Victor describes his perfect childhood. He and Elizabeth got along perfectly, though she favored poetry while he longed to unravel the "physical secrets" of life, including the "hidden laws of nature."
An early hint at Victor's dangerous ambition, and his innocent belief that man is powerful and wise enough to comprehend nature.
In addition to Elizabeth, Victor shares a close friendship with Henry Clerval, his well-read schoolmate. Like Victor, Clerval possesses a "soaring ambition" to leave his mark on human history.
Like Victor, Henry is also too young and innocent to recognize the vanity and futility of his ambitions.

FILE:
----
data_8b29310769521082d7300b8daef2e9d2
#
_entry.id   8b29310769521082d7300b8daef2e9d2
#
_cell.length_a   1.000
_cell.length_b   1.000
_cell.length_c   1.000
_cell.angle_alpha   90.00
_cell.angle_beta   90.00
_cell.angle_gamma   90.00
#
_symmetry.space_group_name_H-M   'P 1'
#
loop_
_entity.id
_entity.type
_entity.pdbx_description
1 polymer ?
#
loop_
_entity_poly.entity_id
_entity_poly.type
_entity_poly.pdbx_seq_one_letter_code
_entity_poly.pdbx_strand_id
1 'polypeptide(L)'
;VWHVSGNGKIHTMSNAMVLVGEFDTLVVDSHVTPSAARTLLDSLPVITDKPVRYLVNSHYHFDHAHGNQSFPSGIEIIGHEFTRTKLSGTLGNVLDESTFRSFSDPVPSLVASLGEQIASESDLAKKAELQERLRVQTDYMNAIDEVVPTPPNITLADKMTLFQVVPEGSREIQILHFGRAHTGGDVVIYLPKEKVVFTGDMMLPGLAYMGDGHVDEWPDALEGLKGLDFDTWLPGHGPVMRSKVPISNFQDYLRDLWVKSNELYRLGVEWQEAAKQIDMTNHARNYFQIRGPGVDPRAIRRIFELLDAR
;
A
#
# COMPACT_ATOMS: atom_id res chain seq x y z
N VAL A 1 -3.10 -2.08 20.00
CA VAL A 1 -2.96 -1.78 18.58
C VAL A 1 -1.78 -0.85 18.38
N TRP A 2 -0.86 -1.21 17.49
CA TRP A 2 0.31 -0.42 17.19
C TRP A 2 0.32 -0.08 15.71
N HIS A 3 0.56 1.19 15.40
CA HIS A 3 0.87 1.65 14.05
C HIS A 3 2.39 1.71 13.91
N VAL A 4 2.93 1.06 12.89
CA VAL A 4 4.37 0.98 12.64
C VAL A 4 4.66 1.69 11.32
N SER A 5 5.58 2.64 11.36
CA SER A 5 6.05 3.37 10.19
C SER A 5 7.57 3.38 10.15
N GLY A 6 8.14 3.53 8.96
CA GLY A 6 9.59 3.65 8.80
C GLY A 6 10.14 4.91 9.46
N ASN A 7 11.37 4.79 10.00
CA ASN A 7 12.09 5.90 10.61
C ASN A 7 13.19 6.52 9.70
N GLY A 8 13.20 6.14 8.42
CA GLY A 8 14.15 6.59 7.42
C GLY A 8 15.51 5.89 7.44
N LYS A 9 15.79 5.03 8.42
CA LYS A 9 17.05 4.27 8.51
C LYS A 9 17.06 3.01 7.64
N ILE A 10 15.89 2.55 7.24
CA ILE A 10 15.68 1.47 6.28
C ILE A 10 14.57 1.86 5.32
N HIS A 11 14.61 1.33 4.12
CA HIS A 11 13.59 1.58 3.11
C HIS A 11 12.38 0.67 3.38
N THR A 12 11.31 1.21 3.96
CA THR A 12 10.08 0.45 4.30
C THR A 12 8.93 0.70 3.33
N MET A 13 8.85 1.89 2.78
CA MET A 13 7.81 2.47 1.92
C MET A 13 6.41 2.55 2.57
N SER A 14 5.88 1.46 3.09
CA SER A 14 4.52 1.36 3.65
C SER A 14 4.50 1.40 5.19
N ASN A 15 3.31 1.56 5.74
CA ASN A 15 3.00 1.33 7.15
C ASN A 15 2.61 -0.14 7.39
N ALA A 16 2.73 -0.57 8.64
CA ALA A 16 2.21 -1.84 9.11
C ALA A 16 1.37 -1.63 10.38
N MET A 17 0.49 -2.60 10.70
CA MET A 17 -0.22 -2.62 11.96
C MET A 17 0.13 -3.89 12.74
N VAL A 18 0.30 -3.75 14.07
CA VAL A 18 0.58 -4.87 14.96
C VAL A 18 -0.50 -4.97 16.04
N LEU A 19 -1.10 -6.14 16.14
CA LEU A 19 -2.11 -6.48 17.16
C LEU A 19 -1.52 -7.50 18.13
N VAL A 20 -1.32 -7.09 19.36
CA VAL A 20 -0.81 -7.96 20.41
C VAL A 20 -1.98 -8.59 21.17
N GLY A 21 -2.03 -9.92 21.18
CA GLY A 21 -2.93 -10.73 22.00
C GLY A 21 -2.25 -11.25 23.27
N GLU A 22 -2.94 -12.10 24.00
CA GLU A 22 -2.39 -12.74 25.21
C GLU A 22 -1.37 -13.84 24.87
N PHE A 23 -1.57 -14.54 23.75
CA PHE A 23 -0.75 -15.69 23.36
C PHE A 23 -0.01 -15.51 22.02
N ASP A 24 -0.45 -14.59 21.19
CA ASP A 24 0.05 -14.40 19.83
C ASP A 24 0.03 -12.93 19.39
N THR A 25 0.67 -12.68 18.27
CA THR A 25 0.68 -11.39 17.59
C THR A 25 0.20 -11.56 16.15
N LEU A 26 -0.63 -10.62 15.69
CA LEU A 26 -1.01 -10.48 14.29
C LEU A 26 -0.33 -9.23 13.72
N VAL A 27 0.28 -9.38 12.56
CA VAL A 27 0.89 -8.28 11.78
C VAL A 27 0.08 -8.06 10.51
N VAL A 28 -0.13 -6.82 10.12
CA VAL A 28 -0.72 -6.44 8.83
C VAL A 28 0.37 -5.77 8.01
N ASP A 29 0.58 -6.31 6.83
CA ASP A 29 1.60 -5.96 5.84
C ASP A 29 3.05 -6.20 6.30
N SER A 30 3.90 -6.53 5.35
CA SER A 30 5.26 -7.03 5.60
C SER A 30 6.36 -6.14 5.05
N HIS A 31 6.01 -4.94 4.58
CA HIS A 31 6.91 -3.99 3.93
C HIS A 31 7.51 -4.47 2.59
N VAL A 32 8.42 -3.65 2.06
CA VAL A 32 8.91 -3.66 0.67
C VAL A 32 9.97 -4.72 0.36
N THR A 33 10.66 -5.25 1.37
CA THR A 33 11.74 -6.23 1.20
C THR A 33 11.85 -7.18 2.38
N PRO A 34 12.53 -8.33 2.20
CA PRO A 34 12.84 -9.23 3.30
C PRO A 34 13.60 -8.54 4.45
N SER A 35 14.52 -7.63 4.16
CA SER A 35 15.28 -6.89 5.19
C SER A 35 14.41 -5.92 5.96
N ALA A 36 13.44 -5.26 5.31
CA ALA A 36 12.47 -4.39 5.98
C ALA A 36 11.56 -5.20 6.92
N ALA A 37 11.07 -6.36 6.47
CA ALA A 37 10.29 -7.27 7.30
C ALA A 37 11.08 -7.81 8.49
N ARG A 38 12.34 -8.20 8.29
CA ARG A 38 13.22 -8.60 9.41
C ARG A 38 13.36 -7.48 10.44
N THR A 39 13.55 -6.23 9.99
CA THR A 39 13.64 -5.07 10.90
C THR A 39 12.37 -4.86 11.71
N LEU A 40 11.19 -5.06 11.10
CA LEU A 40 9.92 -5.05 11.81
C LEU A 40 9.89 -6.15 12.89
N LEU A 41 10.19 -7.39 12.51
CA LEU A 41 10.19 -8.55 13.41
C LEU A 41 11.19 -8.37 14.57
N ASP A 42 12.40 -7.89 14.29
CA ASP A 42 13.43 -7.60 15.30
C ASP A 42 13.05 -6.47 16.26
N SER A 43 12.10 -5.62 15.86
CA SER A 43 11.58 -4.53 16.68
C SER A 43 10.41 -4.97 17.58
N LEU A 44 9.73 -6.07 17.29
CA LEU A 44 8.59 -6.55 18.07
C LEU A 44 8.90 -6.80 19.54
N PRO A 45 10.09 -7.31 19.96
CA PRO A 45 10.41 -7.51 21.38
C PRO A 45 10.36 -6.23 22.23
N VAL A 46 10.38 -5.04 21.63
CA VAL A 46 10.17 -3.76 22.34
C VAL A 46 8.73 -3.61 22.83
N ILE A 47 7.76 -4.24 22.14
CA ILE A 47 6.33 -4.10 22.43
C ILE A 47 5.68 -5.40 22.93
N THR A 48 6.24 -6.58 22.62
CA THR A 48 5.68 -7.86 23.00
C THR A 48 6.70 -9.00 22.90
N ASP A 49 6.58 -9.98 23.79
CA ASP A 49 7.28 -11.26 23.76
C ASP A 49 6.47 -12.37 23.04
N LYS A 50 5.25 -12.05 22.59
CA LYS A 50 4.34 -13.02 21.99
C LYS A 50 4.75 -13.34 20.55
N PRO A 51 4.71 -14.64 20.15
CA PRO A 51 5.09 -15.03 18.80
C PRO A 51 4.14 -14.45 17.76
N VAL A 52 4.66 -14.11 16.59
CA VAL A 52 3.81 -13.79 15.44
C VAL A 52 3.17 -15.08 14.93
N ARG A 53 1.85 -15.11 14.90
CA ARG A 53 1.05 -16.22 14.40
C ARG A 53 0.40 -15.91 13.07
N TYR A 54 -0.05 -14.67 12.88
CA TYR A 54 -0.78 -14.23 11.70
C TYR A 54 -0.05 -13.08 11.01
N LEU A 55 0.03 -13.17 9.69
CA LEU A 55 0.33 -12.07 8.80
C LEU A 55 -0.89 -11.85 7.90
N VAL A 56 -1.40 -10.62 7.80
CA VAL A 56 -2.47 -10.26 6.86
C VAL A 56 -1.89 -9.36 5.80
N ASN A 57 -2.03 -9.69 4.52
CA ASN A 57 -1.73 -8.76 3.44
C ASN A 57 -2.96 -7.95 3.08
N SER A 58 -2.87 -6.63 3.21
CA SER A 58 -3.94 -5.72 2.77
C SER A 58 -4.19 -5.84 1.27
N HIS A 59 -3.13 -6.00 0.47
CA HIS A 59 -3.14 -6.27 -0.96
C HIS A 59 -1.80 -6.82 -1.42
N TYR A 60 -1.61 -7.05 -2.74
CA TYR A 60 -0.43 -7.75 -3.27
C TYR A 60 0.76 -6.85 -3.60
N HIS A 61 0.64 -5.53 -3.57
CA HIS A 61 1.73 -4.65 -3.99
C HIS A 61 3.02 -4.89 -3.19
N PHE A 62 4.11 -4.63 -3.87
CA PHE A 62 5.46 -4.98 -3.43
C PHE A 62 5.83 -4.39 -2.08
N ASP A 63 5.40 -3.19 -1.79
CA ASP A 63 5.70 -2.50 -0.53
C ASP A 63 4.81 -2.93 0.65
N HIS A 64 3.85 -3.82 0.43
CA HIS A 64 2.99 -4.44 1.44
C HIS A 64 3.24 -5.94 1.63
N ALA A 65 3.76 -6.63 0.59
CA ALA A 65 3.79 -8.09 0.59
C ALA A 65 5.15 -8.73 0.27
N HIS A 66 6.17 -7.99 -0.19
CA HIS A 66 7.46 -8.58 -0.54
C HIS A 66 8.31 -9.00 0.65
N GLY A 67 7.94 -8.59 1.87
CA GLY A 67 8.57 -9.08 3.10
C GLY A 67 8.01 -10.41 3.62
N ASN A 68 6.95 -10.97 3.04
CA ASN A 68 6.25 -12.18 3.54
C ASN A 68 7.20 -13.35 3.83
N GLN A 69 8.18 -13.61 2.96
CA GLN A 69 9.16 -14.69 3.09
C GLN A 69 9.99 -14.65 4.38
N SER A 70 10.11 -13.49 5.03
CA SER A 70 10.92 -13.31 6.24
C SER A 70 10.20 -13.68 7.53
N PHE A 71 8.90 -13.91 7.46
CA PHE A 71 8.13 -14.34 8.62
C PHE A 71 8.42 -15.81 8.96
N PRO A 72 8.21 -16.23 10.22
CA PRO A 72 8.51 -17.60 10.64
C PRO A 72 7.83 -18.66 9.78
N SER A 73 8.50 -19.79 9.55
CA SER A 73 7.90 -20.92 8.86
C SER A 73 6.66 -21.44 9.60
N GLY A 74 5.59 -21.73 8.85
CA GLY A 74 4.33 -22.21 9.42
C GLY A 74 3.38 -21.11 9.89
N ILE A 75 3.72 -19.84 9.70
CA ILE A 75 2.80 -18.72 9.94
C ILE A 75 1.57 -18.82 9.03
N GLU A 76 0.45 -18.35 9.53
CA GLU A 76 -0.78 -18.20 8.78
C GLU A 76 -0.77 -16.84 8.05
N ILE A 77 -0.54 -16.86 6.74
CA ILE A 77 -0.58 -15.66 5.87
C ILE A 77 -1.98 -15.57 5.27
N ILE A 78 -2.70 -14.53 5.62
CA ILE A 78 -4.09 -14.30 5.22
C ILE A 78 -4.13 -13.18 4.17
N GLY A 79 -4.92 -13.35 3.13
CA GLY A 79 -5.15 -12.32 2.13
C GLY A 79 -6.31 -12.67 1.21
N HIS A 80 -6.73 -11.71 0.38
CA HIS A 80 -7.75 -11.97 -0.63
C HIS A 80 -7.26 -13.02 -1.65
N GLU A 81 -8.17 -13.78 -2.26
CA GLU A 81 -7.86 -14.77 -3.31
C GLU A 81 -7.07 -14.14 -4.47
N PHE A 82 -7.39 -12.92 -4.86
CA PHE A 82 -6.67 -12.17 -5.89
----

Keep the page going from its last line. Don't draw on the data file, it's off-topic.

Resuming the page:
As he grows up, Victor becomes fascinated with "natural philosophy," and reads widely among the thinkers in this field who want to penetrate the "citadel of nature."
Nature portrayed as a fortress that will yield to an assault by man. This antagonistic relationship between Victor and nature bodes poorly.
One day, when Victor observes lightning strike a tree, he realizes that the laws of science are beyond human understanding and decides to focus on studies based in fact, like mathematics, rather than natural philosophy. Yet he notes that he eventually returned to it, leading to his "utter and terrible destruction."
Romantic writers viewed Nature as a sublime force beyond the power or understanding of man. Here Victor senses that too. But his final comment indicates that his ambition overcomes his sense, resulting in disaster.